Financial collapse
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Financial Collapse. Destruction of Wealth Collapse of Banks Falling Housing Prices Freezing Credit Markets Attributable to Credit Default Swaps?. Credit Default Swaps (CDS). Financial Derivative Protection Buyer and Seller Insurance Contract No exposure needed Not transparent.

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Financial Collapse

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Financial collapse

Financial Collapse

Destruction of Wealth

Collapse of Banks

Falling Housing Prices

Freezing Credit Markets

Attributable to Credit Default Swaps?

Credit default swaps cds

Credit Default Swaps (CDS)

  • Financial Derivative

  • Protection Buyer and Seller

  • Insurance Contract

    • No exposure needed

    • Not transparent

Benefits and costs

Benefits and Costs

  • Credit Risk allocation

  • Creation of larger market

  • Revealing of credit risk information

  • Systemic Risk through large exposure

  • Credit Boom

  • Lack of Transparency and manipulation

Otc vs exchange

OTC vs. Exchange

  • Quotes from dealers vs. brokers

  • Exchange Clearinghouse

  • Margin Agreements

  • Publicly Available prices

Cds market size

CDS Market Size

  • Originally conceived by JPMorgan Chase when they sold the credit risk of Exxon to the European Bank of Reconstruction and Development

  • Grew incredibly large over a short period of time

  • Since 1997 grew to $45 trillion

Subprime mortgages

Subprime Mortgages

  • Banks made loans to individuals with a high probability of default

  • Mortgages are pooled, securitized and have notes issued against them so that financial institutions do not have to keep them on their books

  • This allows banks to make more loans that they may otherwise not be able to

Securitization of mortgages and tranches

Securitization of Mortgages and Tranches

Banks then hedge

Banks then hedge

  • Investors are essentially buying a claim on the cash-flow from these mortgages

  • Because there is a high probability of default on this cash-flow banks are hesitant to assume all of the risk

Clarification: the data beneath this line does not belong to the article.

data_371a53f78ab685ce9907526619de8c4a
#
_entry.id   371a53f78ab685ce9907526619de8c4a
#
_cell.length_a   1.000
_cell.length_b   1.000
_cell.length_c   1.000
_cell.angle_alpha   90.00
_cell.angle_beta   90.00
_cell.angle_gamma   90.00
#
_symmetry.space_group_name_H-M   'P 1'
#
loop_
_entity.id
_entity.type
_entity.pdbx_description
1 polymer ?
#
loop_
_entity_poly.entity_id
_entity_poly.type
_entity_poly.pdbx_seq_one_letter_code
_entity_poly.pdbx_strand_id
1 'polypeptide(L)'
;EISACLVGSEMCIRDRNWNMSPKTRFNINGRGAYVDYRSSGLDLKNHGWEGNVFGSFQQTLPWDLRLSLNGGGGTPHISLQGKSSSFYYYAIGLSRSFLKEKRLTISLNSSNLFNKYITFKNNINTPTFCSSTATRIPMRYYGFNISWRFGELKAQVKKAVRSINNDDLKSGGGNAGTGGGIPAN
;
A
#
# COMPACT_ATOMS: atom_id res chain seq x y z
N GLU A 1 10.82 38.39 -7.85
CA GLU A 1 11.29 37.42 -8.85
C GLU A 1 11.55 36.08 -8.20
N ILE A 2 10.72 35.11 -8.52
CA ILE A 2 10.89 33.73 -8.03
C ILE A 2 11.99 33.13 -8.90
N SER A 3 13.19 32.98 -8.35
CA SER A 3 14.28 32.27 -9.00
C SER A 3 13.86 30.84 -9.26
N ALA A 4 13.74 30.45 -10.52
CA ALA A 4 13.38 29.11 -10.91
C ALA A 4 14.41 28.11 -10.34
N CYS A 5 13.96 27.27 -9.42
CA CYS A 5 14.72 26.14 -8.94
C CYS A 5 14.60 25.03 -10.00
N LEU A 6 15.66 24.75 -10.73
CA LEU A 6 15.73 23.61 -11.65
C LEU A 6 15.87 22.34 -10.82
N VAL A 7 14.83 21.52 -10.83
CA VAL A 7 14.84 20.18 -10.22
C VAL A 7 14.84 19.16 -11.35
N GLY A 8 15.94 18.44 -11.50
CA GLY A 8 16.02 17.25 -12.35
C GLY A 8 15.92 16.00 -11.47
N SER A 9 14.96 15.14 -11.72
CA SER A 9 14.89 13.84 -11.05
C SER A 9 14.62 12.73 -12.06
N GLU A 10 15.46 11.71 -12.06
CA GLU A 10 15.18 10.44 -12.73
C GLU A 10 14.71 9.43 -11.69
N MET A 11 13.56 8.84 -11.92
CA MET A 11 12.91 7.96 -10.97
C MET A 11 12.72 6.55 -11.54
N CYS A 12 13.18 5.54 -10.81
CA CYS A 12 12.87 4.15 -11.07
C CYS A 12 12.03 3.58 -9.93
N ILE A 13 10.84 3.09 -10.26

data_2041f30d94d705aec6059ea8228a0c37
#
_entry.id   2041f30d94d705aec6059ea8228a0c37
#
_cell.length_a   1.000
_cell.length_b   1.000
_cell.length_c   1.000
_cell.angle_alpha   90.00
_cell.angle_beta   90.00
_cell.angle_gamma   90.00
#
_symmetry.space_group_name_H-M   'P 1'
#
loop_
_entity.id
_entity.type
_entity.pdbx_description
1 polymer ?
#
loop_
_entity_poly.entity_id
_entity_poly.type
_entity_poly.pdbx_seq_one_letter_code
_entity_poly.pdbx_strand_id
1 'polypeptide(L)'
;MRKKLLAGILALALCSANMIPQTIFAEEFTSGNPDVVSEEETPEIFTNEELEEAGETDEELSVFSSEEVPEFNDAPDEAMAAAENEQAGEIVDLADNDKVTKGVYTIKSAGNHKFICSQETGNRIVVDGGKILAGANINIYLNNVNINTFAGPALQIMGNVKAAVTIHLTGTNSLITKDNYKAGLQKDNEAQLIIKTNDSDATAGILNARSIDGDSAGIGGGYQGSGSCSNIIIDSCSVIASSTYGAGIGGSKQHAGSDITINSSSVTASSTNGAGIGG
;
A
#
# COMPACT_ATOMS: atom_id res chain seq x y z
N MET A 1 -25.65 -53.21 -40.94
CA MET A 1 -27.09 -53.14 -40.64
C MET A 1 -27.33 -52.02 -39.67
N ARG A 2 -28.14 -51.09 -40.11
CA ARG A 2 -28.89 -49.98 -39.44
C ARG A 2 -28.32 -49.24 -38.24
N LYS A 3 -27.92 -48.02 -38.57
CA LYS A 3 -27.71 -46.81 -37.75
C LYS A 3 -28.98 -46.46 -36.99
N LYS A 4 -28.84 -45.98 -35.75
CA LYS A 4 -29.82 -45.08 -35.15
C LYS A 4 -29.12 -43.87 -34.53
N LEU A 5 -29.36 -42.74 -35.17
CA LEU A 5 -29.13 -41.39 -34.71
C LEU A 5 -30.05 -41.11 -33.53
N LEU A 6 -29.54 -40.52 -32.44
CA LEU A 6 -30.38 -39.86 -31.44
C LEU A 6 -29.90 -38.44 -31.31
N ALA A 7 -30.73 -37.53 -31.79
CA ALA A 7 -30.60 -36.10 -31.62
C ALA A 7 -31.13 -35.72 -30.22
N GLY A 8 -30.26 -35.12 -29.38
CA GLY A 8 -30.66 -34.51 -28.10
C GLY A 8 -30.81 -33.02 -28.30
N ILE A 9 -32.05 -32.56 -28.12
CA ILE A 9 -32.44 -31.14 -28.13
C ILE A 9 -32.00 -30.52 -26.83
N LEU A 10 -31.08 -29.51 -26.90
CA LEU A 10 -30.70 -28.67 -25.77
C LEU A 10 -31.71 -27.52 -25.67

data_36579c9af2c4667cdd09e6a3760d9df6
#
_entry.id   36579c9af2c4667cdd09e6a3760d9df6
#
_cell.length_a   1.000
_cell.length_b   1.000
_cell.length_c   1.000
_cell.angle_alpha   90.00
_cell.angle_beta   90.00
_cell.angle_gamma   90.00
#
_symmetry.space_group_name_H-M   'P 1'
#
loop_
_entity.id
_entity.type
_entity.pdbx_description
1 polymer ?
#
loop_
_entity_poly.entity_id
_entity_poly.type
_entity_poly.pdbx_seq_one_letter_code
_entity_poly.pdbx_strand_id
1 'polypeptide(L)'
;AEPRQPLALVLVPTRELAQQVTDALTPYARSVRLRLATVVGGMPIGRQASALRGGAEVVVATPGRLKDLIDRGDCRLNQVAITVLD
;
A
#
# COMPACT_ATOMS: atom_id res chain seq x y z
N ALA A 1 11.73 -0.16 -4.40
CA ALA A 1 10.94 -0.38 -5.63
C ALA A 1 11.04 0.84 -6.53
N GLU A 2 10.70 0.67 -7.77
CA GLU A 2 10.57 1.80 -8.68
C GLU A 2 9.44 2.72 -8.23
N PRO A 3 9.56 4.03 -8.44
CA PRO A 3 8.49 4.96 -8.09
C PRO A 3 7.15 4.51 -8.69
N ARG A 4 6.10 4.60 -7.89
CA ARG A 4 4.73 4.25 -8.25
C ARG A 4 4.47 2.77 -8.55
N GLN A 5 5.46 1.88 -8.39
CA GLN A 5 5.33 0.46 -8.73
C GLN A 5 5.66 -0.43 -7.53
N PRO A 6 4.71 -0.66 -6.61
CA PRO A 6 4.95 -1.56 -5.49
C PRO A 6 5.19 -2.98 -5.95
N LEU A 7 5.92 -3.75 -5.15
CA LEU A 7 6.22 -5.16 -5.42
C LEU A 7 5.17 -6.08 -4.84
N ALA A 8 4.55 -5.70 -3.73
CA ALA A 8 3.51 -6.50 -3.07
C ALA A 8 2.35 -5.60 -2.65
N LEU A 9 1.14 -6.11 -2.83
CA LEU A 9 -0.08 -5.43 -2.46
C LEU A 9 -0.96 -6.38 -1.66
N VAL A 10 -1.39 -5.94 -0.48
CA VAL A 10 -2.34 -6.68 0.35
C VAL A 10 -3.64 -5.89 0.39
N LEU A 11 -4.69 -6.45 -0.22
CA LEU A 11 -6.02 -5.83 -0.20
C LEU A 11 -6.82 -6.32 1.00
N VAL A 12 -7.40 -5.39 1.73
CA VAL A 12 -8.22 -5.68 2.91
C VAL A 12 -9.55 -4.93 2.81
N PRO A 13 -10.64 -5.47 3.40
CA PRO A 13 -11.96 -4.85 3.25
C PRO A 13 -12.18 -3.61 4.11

• They then engage in CDS contracts which shift the risk of default to another company (i.e. AIG)

  • That company may then hedge against that newly acquired risk with another CDS



  • Once default occurs the CDS seller is required to pay out the sum of the debt lost

  • Because CDS can be traded, the holder of the CDS may not be the holder of the debt

  • This can cause problems because the don’t know whose debt they have assumed responsibility in covering and restructuring is not a possibility

  • Furthermore, if you don’t hold the debt but hold the CDS, there is no incentive to restructure

Financial collapse


  • Issuers of CDS would issue CDO (collateralized debt obligation) to offset the CDS

  • Credit defaults benefited the buyers of the CDS and hurt the investors of the CDO

  • No net loss only wealth transfer

  • However, CDO often had higher credit rating than the loans they were collateralizing

Unconsidered correlations

Unconsidered Correlations

  • Law of large numbers did not hold because of unconsidered correlations in the housing market

  • Mortgages were pooled from the same geographic area

  • Resulted in insufficient collateral and reserves

Systemic collapse

Systemic Collapse

  • The crisis created a situation in which already weak institutions were at risk of losing more money if another institution became insolvent, thus causing their own insolvency.

  • This could have created a domino effect, in which all major financial institutions crumbled. This would cause a situation in which loans would be near impossible to get, and economic activity of even profitable institutions would be severely curbed.

The bailout

The Bailout

  • The first moves were by the Federal Reserve began loaning large sums of money in auctions at high interest rates to improve liquidity in a rigid market.

  • In 2008 the Federal Reserve began offering bailouts in which it would loan large sums of money to troubled institutions in exchange for large stakes in equity, the most famous example being AIG

  • Congress, under the advice of the Secretary of the Treasury and the Chairman of the Federal Reserve, allocated $700 billion to purchase troubled assets from institutions, thus massively decreasing the riskiness of each institution and allowing business between institutions without the fear that their partner was insolvent.

Looking forward

Looking Forward

  • A variety of remedies have been proposed for the problems surrounding the crisis; however, little has come of them so far. They include:

  • A system to deal with the failure of a currently non-regulated financial institution such as a hedge fund

  • Various measures to decrease the size of financial institutions, thus removing the possibility that any one institution is “too big to fail.”

  • Requiring that credit default swaps are only made if one party is actually insuring their own debt, thus making it more like an insurance contract or, at least to make the CDS market public.

  • Restrict the amount of leverage an institution can assume, and make salaries or bonuses associated with long-term rather than short-term success.

  • Requiring minimum down payments for mortgages

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